During the last semester of her undergraduate degree, Lipsitz took a class with a young new professor named Daryl Bern.  Only six years older than his new student, Daryl quickly took a liking to Lipsitz. The feeling was mutual.

However, terrified by the image of the housewife her mother had warned her about, Lipsitz rejected Bem’s marriage proposal. The couple then brainstormed ways in which they could have an “unconventional” marriage… They soon drafted a plan for an egalitarian marriage in which they would both share household and parenting responsibilities, should they decide to have children. They also agreed that they would support each other’s careers equally, and move to universities that would benefit each of them equally.

(Enjoying opulence and independence in old age)

After the wedding, Sandra Bem moved to Ann Arbor, Michigan to pursue graduate studies. Daryl remained at Carnegie Tech in Pittsburgh, so they spent this time apart, meeting only on weekends. After graduate school, Bern moved back to Pittsburgh and got a job teaching at Carnegie Tech (soon to become Carnegie-Mellon University). Bern became professionally interested in gender and sex roles. She did research on sex-biased job ads and women’s recruitment in the workforce which culminated in expert testimony that led to non-gender-biased job advertisements.

Her work in this field led her to develop the Bern Sex Role Inventory (BSRI), which operationalizes masculinity and femininity as two independent dimensions, allowing a person to exhibit characteristics of both. Bem used the term “androgynous” to refer to individuals who scored high on both scales of masculinity and femininity. Low scores on both scales indicated an “undifferentiated” sex role orientation…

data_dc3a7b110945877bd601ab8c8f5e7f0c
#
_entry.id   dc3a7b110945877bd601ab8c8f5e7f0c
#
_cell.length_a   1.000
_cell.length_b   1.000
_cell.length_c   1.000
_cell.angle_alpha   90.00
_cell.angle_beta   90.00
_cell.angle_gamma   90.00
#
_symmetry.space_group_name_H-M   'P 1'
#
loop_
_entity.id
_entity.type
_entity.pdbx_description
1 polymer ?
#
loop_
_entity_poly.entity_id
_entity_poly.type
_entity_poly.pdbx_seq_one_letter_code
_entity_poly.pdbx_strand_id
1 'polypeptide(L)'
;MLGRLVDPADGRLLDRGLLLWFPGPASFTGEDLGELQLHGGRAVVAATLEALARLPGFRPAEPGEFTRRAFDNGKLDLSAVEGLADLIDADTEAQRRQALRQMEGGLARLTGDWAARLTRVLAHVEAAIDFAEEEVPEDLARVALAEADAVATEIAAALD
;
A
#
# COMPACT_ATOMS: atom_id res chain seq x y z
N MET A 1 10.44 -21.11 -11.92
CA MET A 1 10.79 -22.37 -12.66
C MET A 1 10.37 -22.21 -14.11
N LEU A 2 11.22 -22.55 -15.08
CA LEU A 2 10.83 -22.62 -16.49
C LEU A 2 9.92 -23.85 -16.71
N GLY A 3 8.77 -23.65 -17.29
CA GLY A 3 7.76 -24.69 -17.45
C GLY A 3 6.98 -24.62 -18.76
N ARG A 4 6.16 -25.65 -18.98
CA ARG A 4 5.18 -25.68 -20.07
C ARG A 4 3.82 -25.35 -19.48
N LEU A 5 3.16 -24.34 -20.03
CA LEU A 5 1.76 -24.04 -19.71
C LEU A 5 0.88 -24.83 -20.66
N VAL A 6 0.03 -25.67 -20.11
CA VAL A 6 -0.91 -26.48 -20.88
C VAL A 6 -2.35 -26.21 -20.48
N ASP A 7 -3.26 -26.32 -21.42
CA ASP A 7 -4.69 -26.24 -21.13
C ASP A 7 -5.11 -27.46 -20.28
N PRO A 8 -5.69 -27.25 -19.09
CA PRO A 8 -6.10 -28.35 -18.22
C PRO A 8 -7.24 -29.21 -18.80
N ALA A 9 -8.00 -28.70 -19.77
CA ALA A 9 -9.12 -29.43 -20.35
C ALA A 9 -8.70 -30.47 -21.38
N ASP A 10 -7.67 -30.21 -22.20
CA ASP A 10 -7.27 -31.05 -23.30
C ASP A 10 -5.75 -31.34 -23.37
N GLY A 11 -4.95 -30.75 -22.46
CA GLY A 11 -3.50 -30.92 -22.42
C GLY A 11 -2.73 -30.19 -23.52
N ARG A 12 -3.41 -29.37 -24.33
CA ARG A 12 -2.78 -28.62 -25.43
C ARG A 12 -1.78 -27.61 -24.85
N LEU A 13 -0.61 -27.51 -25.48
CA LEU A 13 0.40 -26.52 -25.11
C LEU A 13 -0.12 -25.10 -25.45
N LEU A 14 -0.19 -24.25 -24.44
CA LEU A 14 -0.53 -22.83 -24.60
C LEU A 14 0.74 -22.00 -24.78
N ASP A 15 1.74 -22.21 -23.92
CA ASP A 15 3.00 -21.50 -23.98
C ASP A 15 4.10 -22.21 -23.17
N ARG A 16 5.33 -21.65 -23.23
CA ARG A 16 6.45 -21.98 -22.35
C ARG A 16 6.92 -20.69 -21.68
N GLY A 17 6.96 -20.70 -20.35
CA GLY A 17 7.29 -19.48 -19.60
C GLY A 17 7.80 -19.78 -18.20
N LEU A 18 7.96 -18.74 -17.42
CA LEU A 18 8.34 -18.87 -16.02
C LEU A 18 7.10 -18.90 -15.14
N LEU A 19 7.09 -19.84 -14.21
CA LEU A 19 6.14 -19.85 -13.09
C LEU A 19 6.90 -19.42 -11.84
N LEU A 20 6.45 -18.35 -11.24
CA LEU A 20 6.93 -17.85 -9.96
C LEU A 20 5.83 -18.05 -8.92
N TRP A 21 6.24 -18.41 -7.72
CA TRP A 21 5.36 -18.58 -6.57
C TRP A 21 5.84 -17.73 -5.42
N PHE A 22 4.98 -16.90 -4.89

Her award-winning book The Lenses of Gender: Transforming the Debate on Sexual Inequality (1993) elaborates on her theories of gender and sex roles.
Three years after Bem began teaching in Pittsburgh, the Bems were both offered teaching positions at Stanford University. They gladly accepted, as Daryl had always wanted to move to the west coast. Brn continued her research on gender and sexuality. When her tenure application was rejected by the Dean of Stanford University, the couple moved to Cornell University. After they moved back east, the couple separated for a time, finding they had lost sight of the egalitarian goals of their marriage.

They raised two children together, and both continued to teach and conduct research at Cornell. Sandra Bem continued her research focusing on gender schema theory, sexuality, and clinical psychology. In 1998, she published an autobiographical account of raising her two children to defy traditional gender roles called An Unconventional Family. She served as director of the Women’s Studies Programme at Cornell. In 2010 she retired from the university.
On May 20, 2014, four years after learning of a diagnosis of Alzheimer’s disease, Sandra Bem peacefully took her own life at her home in Ithaca, NY
Thanks KJ!